Researchers of the Paul-Ehrlich-Institut have developed a humanised mouse model that can be used to predict severe adverse immune reactions after administration of the monoclonal antibody TGN1412. A few years ago, the antibody led to severe immune reactions as a result of a cytokine storm in a clinical trial with healthy volunteers. The humanised mouse model can contribute to increasing the safety in first-in-man use of certain antibodies. PLOS ONE reports on the research results in his online version of March 9, 2016.
TGN1412 – the effects of the clinical trial with this humanised "superagonistic" monoclonal antibody can still be felt today. TGN1412 was developed for the treatment of rheumatoid arthritis and a particular form of leukaemia.
In 2006, the antibody was administrated in a first-in-man study to six healthy volunteers in the UK. All volunteers developed massive release of immunological messenger substances (cytokine storm) with life-threatening symptoms only a short time after they received TGN1412.
In the preliminary animal experiments – an important component of the required studies before first use in humans – no risks became apparent. The severe immunological reactions thus came as a surprise.
For this reason, since this event, researchers have been seeking methods of studying and estimating such severe adverse effects as a result of immunological reactions before first use in humans. Immunologists of the Paul-Ehrlich-Institut (PEI) who are supervised by and collaborating with Priv.-Doz. (associate professor) Dr Zoe Waibler, head of a temporary research group, investigated whether a humanised mouse model could be suitable for this.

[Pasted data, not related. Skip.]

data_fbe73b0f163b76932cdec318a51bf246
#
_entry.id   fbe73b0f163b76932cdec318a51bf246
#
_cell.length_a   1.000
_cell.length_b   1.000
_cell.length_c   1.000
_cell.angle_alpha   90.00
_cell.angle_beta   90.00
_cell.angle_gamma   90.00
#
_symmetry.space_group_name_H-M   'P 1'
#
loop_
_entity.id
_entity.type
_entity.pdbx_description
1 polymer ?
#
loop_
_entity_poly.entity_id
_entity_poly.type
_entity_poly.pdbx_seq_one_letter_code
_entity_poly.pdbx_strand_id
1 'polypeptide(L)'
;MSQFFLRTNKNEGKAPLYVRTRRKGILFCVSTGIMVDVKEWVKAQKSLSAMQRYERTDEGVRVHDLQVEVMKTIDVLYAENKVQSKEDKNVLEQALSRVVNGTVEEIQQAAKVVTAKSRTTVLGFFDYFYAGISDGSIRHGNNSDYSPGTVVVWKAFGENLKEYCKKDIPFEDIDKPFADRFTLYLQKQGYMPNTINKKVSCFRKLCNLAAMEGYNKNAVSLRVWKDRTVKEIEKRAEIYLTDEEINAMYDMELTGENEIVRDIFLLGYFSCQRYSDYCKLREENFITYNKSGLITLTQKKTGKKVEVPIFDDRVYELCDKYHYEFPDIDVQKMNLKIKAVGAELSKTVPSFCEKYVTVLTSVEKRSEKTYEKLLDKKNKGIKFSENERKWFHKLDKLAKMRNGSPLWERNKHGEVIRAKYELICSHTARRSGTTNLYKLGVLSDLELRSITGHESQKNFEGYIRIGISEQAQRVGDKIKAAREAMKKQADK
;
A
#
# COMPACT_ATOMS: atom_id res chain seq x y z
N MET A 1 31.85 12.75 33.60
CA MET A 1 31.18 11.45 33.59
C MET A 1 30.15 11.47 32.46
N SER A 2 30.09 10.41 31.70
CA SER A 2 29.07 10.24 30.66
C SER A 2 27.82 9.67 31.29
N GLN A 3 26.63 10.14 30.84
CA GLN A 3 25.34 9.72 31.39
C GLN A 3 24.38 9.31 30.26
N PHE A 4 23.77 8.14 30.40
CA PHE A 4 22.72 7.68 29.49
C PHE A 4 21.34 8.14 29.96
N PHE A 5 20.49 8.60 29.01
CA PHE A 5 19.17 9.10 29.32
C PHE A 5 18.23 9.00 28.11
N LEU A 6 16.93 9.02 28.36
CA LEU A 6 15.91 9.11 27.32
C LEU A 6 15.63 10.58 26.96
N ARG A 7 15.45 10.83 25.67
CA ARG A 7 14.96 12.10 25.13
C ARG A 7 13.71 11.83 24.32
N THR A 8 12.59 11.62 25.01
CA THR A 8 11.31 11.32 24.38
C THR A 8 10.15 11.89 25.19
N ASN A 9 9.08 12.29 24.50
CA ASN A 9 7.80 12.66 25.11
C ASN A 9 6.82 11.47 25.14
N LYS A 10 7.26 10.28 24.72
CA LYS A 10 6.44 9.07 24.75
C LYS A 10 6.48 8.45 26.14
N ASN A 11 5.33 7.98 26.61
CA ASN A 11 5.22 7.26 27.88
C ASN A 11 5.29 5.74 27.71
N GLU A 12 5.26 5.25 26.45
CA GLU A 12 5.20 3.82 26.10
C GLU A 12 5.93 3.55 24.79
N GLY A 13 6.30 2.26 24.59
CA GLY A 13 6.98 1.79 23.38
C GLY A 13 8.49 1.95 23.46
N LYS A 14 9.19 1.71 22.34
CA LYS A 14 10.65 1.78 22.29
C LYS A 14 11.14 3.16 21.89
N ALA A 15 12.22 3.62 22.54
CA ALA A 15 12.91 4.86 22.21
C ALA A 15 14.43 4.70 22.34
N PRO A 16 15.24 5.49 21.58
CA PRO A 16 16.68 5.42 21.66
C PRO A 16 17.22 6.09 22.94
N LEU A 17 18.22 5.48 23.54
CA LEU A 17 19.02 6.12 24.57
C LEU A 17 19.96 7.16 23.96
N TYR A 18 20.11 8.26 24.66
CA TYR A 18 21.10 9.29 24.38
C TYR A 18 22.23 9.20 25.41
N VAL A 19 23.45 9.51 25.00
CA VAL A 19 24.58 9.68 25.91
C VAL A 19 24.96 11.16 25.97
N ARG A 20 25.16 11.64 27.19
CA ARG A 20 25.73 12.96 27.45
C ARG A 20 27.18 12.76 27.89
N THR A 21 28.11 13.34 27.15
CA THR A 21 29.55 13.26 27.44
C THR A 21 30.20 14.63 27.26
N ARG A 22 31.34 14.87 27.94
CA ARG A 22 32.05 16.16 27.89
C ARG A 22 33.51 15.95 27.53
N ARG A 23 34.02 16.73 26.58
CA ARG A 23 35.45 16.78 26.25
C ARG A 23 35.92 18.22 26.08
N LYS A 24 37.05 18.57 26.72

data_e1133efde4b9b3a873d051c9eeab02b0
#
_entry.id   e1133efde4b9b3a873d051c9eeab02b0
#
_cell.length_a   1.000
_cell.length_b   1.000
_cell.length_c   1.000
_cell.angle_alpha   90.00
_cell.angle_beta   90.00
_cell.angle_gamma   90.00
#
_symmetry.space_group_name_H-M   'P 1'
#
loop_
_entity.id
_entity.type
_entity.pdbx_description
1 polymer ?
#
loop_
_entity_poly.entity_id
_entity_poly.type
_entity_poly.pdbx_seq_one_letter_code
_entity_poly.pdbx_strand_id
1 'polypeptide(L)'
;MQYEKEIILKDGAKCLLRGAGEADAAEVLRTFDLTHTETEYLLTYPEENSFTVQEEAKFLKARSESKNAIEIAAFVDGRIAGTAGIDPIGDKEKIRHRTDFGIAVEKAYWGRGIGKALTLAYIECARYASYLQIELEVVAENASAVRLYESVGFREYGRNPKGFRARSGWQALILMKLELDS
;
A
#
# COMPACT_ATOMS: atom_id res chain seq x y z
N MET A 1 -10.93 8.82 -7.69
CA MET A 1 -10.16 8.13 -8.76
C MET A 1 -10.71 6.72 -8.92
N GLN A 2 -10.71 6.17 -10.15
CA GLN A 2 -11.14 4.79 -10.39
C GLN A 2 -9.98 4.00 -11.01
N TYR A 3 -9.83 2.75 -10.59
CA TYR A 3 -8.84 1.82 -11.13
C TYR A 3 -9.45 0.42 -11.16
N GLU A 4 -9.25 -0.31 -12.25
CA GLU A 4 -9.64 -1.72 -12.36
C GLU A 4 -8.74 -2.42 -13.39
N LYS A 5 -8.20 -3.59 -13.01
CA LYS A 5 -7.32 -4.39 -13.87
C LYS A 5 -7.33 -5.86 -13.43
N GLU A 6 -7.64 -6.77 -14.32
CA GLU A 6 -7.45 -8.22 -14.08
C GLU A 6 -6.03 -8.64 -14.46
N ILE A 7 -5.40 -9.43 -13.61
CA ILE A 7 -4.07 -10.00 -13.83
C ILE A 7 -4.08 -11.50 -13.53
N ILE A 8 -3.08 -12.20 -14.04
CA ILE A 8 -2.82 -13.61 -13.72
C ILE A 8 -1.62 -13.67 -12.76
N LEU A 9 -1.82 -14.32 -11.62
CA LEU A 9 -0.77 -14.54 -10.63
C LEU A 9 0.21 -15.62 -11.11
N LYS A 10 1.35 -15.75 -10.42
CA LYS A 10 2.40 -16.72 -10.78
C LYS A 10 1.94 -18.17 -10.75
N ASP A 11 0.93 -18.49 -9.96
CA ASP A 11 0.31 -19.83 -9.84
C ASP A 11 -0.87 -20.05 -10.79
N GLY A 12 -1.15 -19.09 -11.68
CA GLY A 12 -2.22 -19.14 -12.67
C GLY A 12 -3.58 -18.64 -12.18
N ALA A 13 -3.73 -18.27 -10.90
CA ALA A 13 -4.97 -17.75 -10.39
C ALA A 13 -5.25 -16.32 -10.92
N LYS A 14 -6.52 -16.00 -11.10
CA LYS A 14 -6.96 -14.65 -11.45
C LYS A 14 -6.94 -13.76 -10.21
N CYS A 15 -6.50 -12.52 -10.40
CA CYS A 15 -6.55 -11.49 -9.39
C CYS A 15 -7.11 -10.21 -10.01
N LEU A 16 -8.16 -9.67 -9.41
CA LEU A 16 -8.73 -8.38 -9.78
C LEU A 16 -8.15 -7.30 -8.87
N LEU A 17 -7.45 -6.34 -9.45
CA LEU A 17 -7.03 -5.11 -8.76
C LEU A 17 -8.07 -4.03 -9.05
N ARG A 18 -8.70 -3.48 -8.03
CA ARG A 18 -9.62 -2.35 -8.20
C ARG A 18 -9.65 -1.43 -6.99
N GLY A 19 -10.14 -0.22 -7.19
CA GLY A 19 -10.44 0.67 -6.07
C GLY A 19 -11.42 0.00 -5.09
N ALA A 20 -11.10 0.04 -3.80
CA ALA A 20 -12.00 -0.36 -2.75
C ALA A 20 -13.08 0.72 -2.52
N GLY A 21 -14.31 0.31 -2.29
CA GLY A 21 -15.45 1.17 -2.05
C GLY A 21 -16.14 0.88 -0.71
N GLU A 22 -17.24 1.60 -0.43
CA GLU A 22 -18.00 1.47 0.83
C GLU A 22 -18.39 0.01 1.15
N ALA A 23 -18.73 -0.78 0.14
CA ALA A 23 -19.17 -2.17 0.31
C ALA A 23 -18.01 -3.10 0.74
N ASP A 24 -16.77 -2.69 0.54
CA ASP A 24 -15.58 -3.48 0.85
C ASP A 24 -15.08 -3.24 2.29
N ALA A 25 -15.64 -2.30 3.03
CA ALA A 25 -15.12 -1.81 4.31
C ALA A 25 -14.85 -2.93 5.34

They used so-called knock-out mice, in which specific genes of the immune system of the mouse are deactivated. These mice are substituted with cells of the immune system from human blood.
In addition to TGN1412, the scientists also used the monoclonal antibody OKT3, of which it is also known that it can cause severe cytokine storms. The scientists were able to detect cytokine release in the blood samples of the animals for both antibodies. Thus, for instance interferon-gamma levels increased considerably after the administration of the antibody.
Besides, the scientists observed additional effects equivalent to those observed in humans. These included the loss of leucocytes (white blood cells) after the administration of TGN1412 and the typical loss of particular surface markers (CD3) on T cells typically observed after the administration of OKT3. These cells play an important part in the human immune system.
However, what was a lot more obvious related to the clinical symptoms: The body temperature of the animals decreased. This is a sure sign of disease in mice comparable to high temperatures in humans. The general state of health of the mice, too, deteriorated significantly in only few hours. "Based on the symptoms and the blood samples in this mouse model, we can see adverse effects at an early stage without having to know in detail in advance what exactly we are looking for. This is a significant use of the mouse model", as Ms Waibler explained the results.
This animal model, above all, makes immunological effects visible which are mediated via T cells of the immune system. Even though the animal model involves a high workload, it opens up options of approaches to improving safety before first use in humans during clinical trials of monoclonal antibodies, for which a T-cell-mediated reaction could be expected and for which a severe immune reaction must be ruled out.
Weißmüller S, Bauer S, Kreuz D, Schnierle B, Kalinke U, Kirberg J, Hanschmann KM, Waibler Z (2016): TGN1412 induces lymphopenia and human cytokine release in a humanized mouse model.
PLOS ONEMar 9 [Epub ahead of print].
http://dx.plos.org/10.1371/journal.pone.0149093 - Online-Version of the Publication
http://www.pei.de/EN/information/journalists-press/press-releases/2016/07-mouse-... This press release on the PEI-Website
Dr. Susanne Stöcker | Paul-Ehrlich-Institut - Bundesinstitut für Impfstoffe und biomedizinische Arzneimittel
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